LONDON (Reuters) - European banks have admitted they have a cost problem, and must now show skeptical investors they are doing all they can to lead a profitable life without the crutch of bloated jobs, bonuses and business lines.
Critics say many have been too slow to acknowledge the scale of the problem and need to step up the pace of change.
"Banks are throwing in the towel and saying now we need to resize for the new environment," said Andrew Lim, analyst at Espirito Santo in London.
"They didn't want to get caught out by seeing revenues rebounding, but they've now seen the debt crisis continuing quarter after quarter."
The scale of the challenge is daunting.
Investment banks may need to cut 30-40 percent of staff to correct industry overcapacity brought about by efficient new technology and clients demanding fast trading execution at the best price more than advice on deals, said Simon Maughan, analyst at Olivetree Securities.
Consultancy Roland Berger predicts a more modest cut of up to 15 percent over the next five years, but that would still see the axe fall on 75,000 staff from a global 500,000 workforce.
"We feel that real capacity reduction is the only way to restore economics in the mid-term," Roland Berger said, adding that banks need to exit product lines and consider joint ventures on top of job cuts to be able to deliver sustainable return on equity (RoE) of over 12 percent.
Based on cuts taken to date, RoE - a key measure of profitability - is likely to average just 9 percent, and could be as low as 5 percent, it said. That compares with a cost of equity of 10-12 percent.
"Perhaps another five years down the road we will look back on 2012 as the year that decided the fate of banks that survived and those banks that did not," the Roland Berger analysts said.
The Centre for Economics and Business Research has predicted that by the end of this year the city will have lost 100,000 jobs since 2007, leaving 255,000 finance jobs, the lowest since early 1996.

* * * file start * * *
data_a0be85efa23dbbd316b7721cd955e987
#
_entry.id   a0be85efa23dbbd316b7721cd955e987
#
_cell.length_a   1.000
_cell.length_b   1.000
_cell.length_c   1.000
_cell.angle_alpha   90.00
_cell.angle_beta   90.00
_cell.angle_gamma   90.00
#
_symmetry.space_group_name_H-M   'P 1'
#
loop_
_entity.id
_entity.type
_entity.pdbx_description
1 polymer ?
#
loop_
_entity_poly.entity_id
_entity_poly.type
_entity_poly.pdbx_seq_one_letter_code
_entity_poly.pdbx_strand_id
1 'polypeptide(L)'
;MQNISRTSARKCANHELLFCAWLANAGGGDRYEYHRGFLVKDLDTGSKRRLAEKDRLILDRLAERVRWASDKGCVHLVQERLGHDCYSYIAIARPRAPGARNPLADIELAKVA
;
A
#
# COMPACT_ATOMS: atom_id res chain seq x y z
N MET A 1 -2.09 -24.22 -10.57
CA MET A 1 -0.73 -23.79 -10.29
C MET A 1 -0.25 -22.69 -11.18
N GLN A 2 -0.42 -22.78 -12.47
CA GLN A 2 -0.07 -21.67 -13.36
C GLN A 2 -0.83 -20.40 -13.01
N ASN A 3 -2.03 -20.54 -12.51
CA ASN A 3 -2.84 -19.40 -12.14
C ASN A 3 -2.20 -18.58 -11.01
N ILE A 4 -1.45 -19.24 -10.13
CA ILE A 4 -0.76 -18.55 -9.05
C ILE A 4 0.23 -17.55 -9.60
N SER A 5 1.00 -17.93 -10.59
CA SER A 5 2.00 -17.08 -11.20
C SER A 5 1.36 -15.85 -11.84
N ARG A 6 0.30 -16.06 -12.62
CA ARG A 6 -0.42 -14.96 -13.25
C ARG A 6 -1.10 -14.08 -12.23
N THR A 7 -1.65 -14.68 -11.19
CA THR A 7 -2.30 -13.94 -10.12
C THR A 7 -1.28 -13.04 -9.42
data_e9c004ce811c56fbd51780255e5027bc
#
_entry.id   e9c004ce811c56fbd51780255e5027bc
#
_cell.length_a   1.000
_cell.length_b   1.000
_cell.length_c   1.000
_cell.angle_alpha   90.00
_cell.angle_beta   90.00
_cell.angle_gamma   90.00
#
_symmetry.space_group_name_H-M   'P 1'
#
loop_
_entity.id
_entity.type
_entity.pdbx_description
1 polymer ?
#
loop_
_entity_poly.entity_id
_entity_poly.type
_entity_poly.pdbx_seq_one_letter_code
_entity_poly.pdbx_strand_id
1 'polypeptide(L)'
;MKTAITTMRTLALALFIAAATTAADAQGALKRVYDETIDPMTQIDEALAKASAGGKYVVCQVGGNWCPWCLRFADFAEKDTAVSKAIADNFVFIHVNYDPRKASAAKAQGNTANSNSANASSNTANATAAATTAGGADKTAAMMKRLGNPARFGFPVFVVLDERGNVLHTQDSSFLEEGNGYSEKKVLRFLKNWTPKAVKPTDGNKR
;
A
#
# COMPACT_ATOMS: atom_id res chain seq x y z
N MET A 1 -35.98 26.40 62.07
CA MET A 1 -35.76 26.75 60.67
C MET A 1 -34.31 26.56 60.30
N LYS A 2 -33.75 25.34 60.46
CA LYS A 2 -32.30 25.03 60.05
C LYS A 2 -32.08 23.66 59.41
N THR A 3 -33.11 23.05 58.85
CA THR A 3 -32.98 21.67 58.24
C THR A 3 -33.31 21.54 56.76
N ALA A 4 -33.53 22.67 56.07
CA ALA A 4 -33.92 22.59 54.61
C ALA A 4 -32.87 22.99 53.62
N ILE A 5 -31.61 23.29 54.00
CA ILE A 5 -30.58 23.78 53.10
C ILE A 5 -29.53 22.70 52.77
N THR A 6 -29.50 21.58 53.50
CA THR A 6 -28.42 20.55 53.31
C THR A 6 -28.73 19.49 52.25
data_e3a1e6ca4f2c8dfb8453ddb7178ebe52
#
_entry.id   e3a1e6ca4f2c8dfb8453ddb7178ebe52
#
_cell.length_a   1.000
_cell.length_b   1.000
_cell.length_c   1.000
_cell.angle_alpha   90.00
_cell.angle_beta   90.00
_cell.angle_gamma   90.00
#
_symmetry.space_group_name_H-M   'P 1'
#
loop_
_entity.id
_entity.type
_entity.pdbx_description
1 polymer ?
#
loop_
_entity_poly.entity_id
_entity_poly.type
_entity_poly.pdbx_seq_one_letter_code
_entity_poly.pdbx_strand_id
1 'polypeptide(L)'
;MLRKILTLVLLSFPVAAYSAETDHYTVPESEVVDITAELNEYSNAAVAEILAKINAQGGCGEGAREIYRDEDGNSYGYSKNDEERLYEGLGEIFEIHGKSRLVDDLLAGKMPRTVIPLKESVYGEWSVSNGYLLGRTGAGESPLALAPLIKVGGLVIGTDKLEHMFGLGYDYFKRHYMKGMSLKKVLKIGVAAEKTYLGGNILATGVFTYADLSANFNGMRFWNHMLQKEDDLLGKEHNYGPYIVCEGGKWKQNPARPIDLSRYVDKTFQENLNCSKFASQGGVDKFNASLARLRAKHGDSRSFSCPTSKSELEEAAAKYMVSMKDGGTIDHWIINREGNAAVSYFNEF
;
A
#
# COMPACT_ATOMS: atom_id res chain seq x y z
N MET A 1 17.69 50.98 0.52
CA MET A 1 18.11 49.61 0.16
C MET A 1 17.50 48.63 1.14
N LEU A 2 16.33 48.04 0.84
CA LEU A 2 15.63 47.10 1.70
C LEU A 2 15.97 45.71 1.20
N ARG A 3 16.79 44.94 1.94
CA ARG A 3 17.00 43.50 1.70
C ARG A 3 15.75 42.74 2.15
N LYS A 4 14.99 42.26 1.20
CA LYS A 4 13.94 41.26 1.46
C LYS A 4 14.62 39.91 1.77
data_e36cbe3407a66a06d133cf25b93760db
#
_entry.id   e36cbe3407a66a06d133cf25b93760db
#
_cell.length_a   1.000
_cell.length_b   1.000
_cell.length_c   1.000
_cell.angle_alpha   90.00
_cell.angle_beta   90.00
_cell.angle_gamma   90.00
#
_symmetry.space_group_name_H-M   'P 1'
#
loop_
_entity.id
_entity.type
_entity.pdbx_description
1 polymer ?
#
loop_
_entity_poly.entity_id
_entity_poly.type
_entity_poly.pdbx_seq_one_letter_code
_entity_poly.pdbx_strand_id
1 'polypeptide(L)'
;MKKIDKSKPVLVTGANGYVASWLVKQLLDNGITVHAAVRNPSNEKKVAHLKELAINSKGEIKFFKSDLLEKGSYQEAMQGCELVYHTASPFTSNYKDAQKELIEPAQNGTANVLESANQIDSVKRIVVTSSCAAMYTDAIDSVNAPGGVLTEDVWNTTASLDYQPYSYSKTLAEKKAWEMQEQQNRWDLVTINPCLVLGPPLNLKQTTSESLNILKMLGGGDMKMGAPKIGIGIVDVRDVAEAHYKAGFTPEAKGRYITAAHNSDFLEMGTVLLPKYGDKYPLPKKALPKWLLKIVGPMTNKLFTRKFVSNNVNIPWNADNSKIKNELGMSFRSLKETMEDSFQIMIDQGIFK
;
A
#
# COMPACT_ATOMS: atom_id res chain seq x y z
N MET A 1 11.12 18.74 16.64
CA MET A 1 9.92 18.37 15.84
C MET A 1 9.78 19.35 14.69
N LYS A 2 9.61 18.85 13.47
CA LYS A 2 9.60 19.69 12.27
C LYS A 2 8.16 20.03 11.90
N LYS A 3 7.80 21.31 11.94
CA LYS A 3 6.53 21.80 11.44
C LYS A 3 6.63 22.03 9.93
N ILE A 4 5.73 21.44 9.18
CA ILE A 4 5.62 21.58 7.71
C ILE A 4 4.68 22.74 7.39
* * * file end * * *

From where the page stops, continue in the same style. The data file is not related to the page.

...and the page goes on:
RBS this week pointed up the unrelenting focus on costs.
Its plan to shrink and reshape its investment bank is on track after cutting 29 percent of bankers since the end of 2010, but it said another 300 jobs will have to go - a warning light for most rivals who have made cuts of 6-10 percent.
Typically it takes a new chief executive to deliver a blunt admission that costs need to be attacked.
"We clearly have a cost problem," Stuart Gulliver admitted in May 2011, shortly after taking the CEO hotseat at HSBC (HSBA.L), Europe's biggest bank.
He set out to cut $3.5 billion from annual costs to reverse a similar rise in costs that had added no revenue, but warned it would take several years.
That signals a long cost-cutting road ahead for several new CEOs, and there are already concerns some will not deliver on aggressive promises without battering revenues.
Deutsche Bank's new co-CEO Anshu Jain said he will lead the industry in changing compensation structure after promising to slash annual costs by 4.5 billion euros by 2015, a move he said was born out of a grim outlook for retail and investment banking.
"We do not feel comfortable telling you a revenue story. It will be a cost story," he told investors earlier this month.
Yet many are dubious. After all, Deutsche's costs have been bloated by its investment bank, the business that Jain previously ran.
"Deutsche Bank is being more aggressive and it needs to be. But in achieving that target they are much more likely to suffer an impact on their revenue than their peers," Espirito Santo's Lim said.
Deutsche's costs represented 83 percent of income in the second quarter and Jain wants to bring that below 65 percent and into the 55-65 percent range that is seen as a relatively efficient operating level for investment banks.
Analysts said other banks implementing cutbacks risk failing to execute change while losing revenue at the same time.
Banks have held down costs in the past year, but costs in the first half of 2011 were 45 percent higher than six years earlier, according to analysis of 11 European banks by Reuters last year.
Not all the cost pressure originated in bonus payments.
Banks are now taking a hard line on non-compensation costs too, targeting wasteful spending on IT systems, streamlining procurement, moving staff out of pricey locations and getting strict on travel, newspapers and even biscuits.
But in the volatile and rankings-obsessed world of investment banking, the main worry is that cutting back too hard could see top staff walk and income slump, leaving banks wary.
"If they go too far ahead of the competition they might lose market share and lose their job before they are proved right," Maughan said.
That could see a more steady, persistent approach.
"It looks like death by a thousand cuts. Announcing a massive strategic review would send out the message that an institution is deep trouble," said John Purcell, managing director of London headhunters Purcell & Co.
Additional reporting by Sarah White; Editing by David Cowell